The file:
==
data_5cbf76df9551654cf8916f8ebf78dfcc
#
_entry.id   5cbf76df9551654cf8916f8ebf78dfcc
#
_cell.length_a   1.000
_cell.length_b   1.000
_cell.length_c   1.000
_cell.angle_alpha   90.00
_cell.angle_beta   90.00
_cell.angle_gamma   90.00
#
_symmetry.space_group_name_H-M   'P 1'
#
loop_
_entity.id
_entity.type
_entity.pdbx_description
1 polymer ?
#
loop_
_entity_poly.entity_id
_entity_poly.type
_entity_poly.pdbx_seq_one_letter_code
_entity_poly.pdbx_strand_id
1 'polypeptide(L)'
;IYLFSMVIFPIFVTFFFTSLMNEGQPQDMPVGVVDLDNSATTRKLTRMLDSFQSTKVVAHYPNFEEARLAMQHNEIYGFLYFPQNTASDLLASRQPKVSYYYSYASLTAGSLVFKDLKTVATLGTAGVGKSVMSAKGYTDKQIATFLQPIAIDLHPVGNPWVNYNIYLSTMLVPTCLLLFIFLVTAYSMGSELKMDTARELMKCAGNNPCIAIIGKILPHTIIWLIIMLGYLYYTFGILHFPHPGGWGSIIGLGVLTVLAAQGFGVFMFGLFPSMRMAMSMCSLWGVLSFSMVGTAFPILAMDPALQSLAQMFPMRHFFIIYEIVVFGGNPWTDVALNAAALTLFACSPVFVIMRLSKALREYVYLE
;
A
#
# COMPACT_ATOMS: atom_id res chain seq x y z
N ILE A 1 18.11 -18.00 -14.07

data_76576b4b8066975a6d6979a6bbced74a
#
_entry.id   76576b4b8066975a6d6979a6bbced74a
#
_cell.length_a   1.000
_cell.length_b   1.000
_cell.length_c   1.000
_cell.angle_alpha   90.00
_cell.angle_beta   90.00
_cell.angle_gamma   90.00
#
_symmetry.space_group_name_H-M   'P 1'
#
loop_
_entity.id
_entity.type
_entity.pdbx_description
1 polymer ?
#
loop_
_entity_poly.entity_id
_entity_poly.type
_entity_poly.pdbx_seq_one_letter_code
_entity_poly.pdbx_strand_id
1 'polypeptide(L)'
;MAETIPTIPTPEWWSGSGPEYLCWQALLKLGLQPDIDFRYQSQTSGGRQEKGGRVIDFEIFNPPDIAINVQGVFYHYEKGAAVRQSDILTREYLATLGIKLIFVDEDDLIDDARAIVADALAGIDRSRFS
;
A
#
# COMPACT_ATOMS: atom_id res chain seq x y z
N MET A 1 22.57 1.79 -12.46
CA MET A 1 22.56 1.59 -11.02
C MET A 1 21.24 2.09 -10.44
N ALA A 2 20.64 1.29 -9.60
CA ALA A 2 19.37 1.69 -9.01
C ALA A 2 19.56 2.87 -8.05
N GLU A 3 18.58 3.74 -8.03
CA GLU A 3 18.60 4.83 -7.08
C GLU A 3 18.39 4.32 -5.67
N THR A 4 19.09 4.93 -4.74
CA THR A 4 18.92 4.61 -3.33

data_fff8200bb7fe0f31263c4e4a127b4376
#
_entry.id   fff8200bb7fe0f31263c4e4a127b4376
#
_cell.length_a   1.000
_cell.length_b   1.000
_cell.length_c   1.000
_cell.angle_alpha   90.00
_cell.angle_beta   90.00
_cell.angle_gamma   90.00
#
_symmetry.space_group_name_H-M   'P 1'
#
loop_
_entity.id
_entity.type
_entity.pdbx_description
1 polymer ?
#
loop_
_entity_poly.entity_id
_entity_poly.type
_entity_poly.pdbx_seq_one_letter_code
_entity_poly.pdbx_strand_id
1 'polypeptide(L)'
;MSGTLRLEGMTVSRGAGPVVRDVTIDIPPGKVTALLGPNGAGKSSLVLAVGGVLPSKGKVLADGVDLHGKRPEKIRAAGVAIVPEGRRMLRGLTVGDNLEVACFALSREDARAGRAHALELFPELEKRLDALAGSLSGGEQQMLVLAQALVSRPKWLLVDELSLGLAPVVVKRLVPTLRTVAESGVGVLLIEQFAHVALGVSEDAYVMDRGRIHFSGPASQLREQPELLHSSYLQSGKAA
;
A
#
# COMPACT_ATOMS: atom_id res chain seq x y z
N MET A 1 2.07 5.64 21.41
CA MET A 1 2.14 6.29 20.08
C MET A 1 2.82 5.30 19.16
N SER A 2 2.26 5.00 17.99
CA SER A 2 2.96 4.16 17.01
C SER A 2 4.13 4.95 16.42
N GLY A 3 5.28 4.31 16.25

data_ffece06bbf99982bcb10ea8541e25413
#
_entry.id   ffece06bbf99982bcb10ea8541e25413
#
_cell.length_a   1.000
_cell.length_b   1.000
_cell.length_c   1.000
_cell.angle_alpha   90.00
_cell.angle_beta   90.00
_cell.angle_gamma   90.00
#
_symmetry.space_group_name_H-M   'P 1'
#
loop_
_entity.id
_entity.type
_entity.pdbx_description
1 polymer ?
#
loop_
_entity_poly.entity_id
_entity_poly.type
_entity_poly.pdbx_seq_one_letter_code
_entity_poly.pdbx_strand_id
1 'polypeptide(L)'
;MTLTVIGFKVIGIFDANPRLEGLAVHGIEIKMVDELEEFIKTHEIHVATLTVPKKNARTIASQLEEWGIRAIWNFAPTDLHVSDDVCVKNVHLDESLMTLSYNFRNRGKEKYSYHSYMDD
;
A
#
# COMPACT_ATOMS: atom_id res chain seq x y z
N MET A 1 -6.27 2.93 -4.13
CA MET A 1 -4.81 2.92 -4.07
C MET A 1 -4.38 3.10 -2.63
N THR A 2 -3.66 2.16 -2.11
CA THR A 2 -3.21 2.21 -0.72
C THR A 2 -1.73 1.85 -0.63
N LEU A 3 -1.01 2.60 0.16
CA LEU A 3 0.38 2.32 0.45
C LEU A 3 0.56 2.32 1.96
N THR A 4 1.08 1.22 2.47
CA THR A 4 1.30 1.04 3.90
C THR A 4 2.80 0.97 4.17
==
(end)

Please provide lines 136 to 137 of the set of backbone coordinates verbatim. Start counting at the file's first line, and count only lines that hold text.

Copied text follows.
;
A